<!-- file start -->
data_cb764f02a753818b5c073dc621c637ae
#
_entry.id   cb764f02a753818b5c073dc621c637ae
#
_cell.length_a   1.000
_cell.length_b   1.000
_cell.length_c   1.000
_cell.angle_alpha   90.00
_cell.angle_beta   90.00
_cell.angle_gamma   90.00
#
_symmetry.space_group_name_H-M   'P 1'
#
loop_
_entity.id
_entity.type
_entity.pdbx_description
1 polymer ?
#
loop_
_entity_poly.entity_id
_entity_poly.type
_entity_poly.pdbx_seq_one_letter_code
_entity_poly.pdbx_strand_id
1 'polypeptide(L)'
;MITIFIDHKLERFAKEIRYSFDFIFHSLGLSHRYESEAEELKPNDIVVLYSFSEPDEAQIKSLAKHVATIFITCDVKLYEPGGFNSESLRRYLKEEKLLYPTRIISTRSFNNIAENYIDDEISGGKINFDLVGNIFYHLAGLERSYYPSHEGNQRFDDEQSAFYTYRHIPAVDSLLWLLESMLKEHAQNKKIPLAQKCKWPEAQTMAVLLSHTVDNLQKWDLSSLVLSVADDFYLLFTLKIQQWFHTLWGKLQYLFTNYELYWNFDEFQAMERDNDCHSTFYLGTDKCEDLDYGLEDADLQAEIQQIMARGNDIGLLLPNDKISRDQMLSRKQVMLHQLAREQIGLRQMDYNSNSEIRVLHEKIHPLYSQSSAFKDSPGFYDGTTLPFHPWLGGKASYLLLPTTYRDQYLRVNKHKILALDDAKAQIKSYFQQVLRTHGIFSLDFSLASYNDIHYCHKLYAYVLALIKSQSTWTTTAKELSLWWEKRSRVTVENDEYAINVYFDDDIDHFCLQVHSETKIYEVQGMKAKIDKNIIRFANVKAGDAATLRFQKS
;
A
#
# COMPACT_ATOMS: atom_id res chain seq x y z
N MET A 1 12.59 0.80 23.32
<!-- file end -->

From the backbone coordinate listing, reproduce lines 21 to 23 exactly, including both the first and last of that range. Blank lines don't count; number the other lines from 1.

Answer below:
_entity_poly.entity_id
_entity_poly.type
_entity_poly.pdbx_seq_one_letter_code